A man claims that his offer of a job as an Alaska State Trooper was rescinded when he revealed his HIV status. He’s now suing over the alleged discrimination.

Last week, a Salt Lake City man, identified as John Doe, filed a lawsuit in Alaska state court to secure his position on the statewide police force, reports The Associated Press (AP). He hopes a victory in this case will help prevent others from experiencing similar discrimination.

HIV is considered a disability under the Americans with Disabilities Act (ADA). This federal law prohibits:

  • Disclosing an employee’s confidential medical information;
  • Discriminating against individuals with a disability;
  • Subjecting an individual to a hostile work environment because of their disability;
  • Retaliating against an employee who opposes unlawful conduct.

Doe, whose HIV is undetectable and therefore untransmissible, is being represented by Anchorage-based civil rights attorney Caitlin Shortell, who filed the lawsuit electronically last week.

“There are no reservations about his ability to do the duties of the job, and he is completely fit,” Shortell told the AP.

According to the AP, in Doe’s lawsuit “seeks to challenge the constitutionality of the Alaska State Troopers’ rescission of a job offer based on his being a person who lives with HIV, in light of medical advancements that render HIV status irrelevant to a person’s ability to meet the criteria for entry and service at Alaska State Troopers in any capacity.”

The lawsuit cites violations of civil rights laws, the state and U.S. constitutions and the Alaska Human Rights Act. Austin McDaniel, a spokesman for the Department of Public Safety, which oversees the troopers and was not named in the suit, said information including “an individual’s criminal history, work history, psychological fitness, physical fitness, medical fitness and truthfulness” are all taken into consideration when hiring state troopers, as “the public places immense trust in their law enforcement officers.”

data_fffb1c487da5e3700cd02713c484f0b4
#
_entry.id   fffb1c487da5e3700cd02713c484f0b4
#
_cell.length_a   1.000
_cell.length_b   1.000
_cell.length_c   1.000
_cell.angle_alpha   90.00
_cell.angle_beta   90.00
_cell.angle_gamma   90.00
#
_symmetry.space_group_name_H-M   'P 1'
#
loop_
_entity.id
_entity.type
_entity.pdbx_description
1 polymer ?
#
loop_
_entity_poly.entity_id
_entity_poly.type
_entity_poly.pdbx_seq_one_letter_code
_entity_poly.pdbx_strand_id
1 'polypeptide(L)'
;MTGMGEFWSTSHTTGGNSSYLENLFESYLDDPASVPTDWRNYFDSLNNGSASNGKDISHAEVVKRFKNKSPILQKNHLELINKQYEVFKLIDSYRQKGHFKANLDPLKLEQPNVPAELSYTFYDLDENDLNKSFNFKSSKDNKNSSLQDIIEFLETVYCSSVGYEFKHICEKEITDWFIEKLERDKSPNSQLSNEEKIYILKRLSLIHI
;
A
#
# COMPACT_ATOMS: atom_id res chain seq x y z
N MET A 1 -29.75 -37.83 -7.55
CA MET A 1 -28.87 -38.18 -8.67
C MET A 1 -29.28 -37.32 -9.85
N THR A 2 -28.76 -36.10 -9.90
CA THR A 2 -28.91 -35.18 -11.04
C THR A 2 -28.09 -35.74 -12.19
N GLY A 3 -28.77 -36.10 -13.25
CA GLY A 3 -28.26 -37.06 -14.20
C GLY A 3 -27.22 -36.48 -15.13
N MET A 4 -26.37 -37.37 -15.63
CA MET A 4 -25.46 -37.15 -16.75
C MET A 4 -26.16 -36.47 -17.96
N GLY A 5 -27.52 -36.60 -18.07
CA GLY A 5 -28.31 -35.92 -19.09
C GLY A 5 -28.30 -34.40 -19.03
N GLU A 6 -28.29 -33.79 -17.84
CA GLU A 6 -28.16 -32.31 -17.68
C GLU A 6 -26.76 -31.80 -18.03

Doe has wanted to be a law enforcement officer since he was a child, according to the lawsuit. He applied to be a trooper in April 2020. Six months later, he received a conditional offer of employment that confirmed his completion of the required written exam, two physical ability tests, a background test and an oral board interview. He had also passed the written psychological test and an interview and taken a polygraph test and a medical exam.

During the medical exam, Doe disclosed his HIV status and provided a nurse practitioner with recent lab results and a note from his doctor confirming that he was able to perform all the tasks of a trooper. Yet the nurse practitioner noted that Doe might require an accommodation, according to the lawsuit.

During the polygraph test, Doe was asked whether he took medication and what it was for. After telling the examiner he didn’t feel comfortable divulging private medical information, Doe disclosed his HIV status.

The Alaska State Troopers later rescinded the conditional job offer, stating that more qualified applicants were being considered, including applicants with military training and residency in Alaska, neither of which is required for the job.

The lawsuit counters that these reasons “were nothing more than a false pretext for unconstitutional discrimination based on Doe’s HIV status.”

In related news, see our POZ cover story “Defying Discrimination,” about taking legal action against stigma and discrimination. It includes tips on filing an HIV lawsuit.

For more information on the ADA and HIV discrimination, visit ADA.gov/HIV. You can file an ADA complaint with the Department of Justice online and by mail. For more information about the ADA, visit ADA.gov, or call 800-514-0301 or 800-514-0383 (TDD). For disability discrimination, you may also visit https://www.eeoc.gov/disability-discrimination.

To read about similar HIV cases, click #Discrimination. You’ll find articles such as “Lambda Legal Asks Court to Allow People With HIV to Join the Military,” “Abolishing Anti-Gay Law Supports the HIV Response and Champions Human Rights” and “Decriminalizing Homosexuality Saves Lives and Fights HIV.